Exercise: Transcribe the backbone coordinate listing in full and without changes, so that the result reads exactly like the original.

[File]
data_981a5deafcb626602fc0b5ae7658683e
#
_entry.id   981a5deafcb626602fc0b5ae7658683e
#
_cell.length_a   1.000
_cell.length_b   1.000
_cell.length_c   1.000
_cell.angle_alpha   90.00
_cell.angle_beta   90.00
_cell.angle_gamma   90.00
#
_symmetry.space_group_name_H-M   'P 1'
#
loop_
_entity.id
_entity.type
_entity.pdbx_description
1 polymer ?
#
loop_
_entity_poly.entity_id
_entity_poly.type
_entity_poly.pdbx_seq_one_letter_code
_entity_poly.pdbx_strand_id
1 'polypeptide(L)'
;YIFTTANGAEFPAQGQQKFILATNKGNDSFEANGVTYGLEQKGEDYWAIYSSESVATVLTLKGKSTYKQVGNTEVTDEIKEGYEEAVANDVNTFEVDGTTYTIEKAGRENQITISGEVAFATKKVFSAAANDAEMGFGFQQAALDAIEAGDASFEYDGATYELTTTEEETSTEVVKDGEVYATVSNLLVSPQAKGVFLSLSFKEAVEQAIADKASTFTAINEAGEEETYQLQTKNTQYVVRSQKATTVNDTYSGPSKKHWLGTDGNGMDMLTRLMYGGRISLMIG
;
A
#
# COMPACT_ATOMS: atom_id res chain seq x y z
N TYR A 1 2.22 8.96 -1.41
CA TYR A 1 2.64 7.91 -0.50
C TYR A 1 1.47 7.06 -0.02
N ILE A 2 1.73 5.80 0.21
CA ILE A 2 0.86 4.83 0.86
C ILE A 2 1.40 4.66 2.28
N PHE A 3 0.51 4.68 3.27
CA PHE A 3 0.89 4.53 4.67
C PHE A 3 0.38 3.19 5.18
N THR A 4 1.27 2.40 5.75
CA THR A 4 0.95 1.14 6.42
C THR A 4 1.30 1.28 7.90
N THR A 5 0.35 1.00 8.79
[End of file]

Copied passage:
data_981a5deafcb626602fc0b5ae7658683e
#
_entry.id   981a5deafcb626602fc0b5ae7658683e
#
_cell.length_a   1.000
_cell.length_b   1.000
_cell.length_c   1.000
_cell.angle_alpha   90.00
_cell.angle_beta   90.00
_cell.angle_gamma   90.00
#
_symmetry.space_group_name_H-M   'P 1'
#
loop_
_entity.id
_entity.type
_entity.pdbx_description
1 polymer ?
#
loop_
_entity_poly.entity_id
_entity_poly.type
_entity_poly.pdbx_seq_one_letter_code
_entity_poly.pdbx_strand_id
1 'polypeptide(L)'
;YIFTTANGAEFPAQGQQKFILATNKGNDSFEANGVTYGLEQKGEDYWAIYSSESVATVLTLKGKSTYKQVGNTEVTDEIKEGYEEAVANDVNTFEVDGTTYTIEKAGRENQITISGEVAFATKKVFSAAANDAEMGFGFQQAALDAIEAGDASFEYDGATYELTTTEEETSTEVVKDGEVYATVSNLLVSPQAKGVFLSLSFKEAVEQAIADKASTFTAINEAGEEETYQLQTKNTQYVVRSQKATTVNDTYSGPSKKHWLGTDGNGMDMLTRLMYGGRISLMIG
;
A
#
# COMPACT_ATOMS: atom_id res chain seq x y z
N TYR A 1 2.22 8.96 -1.41
CA TYR A 1 2.64 7.91 -0.50
C TYR A 1 1.47 7.06 -0.02
N ILE A 2 1.73 5.80 0.21
CA ILE A 2 0.86 4.83 0.86
C ILE A 2 1.40 4.66 2.28
N PHE A 3 0.51 4.68 3.27
CA PHE A 3 0.89 4.53 4.67
C PHE A 3 0.38 3.19 5.18
N THR A 4 1.27 2.40 5.75
CA THR A 4 0.95 1.14 6.42
C THR A 4 1.30 1.28 7.90
N THR A 5 0.35 1.00 8.79